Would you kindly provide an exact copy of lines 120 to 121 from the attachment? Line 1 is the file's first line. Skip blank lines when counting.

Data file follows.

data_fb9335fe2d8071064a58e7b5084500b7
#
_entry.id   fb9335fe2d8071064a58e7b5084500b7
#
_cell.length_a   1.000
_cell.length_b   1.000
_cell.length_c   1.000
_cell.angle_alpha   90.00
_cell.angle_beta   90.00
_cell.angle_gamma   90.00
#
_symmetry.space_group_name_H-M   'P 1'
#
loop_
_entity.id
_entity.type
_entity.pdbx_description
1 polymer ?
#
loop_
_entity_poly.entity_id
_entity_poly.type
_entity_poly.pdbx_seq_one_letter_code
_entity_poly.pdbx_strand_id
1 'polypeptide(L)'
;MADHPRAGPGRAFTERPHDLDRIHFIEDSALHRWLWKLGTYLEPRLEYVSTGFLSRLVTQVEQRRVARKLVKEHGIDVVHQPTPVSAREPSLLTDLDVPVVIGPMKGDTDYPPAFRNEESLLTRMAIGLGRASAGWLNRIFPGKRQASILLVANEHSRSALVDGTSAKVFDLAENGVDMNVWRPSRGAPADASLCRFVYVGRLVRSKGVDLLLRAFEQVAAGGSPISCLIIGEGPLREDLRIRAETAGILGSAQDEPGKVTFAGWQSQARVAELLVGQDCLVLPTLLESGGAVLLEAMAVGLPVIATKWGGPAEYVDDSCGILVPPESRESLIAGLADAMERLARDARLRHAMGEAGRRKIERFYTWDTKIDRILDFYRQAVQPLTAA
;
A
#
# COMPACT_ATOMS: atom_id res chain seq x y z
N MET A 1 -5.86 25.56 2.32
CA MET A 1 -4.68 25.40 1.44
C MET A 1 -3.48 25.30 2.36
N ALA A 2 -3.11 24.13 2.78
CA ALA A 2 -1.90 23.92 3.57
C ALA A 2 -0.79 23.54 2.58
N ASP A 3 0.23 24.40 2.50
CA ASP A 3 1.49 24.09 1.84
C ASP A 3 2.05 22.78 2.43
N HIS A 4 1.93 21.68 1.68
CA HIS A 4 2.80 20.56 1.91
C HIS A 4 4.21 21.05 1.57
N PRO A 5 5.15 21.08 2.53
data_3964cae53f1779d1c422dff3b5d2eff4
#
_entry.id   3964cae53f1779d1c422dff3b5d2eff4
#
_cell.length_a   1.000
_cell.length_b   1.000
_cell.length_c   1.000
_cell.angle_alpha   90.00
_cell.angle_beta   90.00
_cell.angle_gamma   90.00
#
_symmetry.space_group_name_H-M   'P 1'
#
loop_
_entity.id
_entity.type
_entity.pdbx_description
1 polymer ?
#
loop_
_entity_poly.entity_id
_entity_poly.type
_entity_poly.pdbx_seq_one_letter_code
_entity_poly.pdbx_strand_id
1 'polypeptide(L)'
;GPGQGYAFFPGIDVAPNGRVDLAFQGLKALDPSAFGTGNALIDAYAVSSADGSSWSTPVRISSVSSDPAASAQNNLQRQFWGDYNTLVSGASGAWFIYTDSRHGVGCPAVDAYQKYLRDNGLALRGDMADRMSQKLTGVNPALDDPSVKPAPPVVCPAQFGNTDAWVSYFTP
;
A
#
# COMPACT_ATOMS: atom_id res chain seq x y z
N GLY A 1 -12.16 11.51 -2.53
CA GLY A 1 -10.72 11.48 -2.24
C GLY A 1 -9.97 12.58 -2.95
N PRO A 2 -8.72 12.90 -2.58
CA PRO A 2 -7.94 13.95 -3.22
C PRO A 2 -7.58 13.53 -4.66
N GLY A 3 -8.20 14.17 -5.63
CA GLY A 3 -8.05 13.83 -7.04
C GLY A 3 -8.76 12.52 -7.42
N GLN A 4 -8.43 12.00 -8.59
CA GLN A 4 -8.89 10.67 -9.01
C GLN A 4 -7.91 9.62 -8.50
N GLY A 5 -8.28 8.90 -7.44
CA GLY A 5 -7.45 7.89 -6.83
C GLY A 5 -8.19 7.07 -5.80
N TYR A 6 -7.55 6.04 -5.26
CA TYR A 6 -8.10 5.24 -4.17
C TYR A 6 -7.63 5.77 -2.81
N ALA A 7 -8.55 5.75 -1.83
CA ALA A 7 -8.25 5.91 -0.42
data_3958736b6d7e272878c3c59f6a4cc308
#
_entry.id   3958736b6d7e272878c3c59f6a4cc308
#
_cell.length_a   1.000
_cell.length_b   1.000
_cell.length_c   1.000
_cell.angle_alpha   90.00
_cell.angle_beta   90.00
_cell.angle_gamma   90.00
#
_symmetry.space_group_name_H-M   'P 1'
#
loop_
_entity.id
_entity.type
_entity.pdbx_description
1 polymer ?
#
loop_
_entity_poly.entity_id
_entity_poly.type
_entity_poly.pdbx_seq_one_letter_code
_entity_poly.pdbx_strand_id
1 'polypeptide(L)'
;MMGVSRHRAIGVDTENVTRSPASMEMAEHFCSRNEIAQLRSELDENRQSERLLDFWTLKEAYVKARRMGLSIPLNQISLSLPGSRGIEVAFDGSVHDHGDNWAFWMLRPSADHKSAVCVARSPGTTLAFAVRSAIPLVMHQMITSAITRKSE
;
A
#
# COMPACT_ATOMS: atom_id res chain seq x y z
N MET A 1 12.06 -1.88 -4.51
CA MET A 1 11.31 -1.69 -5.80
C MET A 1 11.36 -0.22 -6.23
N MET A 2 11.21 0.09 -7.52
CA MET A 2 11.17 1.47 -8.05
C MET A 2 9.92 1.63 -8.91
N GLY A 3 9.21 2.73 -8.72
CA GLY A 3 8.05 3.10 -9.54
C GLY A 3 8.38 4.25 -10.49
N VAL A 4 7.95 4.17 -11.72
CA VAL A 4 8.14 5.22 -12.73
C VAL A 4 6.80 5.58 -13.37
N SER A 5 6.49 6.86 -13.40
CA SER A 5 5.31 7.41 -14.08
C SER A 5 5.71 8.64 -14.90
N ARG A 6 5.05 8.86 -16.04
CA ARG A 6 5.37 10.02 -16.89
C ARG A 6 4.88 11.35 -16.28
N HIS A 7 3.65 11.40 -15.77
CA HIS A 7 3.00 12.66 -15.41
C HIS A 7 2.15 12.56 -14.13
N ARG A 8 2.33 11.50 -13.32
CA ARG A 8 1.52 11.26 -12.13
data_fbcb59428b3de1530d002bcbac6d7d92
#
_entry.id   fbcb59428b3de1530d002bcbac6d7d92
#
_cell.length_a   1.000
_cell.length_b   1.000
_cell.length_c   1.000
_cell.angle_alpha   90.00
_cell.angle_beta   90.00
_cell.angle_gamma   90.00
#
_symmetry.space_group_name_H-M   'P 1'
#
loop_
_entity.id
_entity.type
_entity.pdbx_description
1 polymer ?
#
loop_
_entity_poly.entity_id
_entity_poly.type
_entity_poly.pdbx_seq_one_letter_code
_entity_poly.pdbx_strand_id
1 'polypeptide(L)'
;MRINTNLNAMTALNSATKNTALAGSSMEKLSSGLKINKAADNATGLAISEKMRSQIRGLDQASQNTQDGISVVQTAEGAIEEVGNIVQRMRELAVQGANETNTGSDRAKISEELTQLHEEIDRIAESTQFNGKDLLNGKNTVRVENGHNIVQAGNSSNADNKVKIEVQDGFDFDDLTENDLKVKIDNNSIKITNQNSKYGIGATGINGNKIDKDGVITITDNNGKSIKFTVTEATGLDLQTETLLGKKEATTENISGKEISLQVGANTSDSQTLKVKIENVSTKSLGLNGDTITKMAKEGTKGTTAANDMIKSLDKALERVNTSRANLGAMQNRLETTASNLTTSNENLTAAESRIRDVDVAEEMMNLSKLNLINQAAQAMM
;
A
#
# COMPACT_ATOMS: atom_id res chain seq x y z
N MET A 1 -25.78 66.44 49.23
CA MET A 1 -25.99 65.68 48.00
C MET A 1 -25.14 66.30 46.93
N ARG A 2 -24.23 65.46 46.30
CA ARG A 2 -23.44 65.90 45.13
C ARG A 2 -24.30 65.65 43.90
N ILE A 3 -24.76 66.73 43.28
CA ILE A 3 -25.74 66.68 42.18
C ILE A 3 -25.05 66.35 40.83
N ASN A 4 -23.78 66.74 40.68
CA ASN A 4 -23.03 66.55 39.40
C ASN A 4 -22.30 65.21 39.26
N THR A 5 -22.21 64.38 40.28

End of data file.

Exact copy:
;
A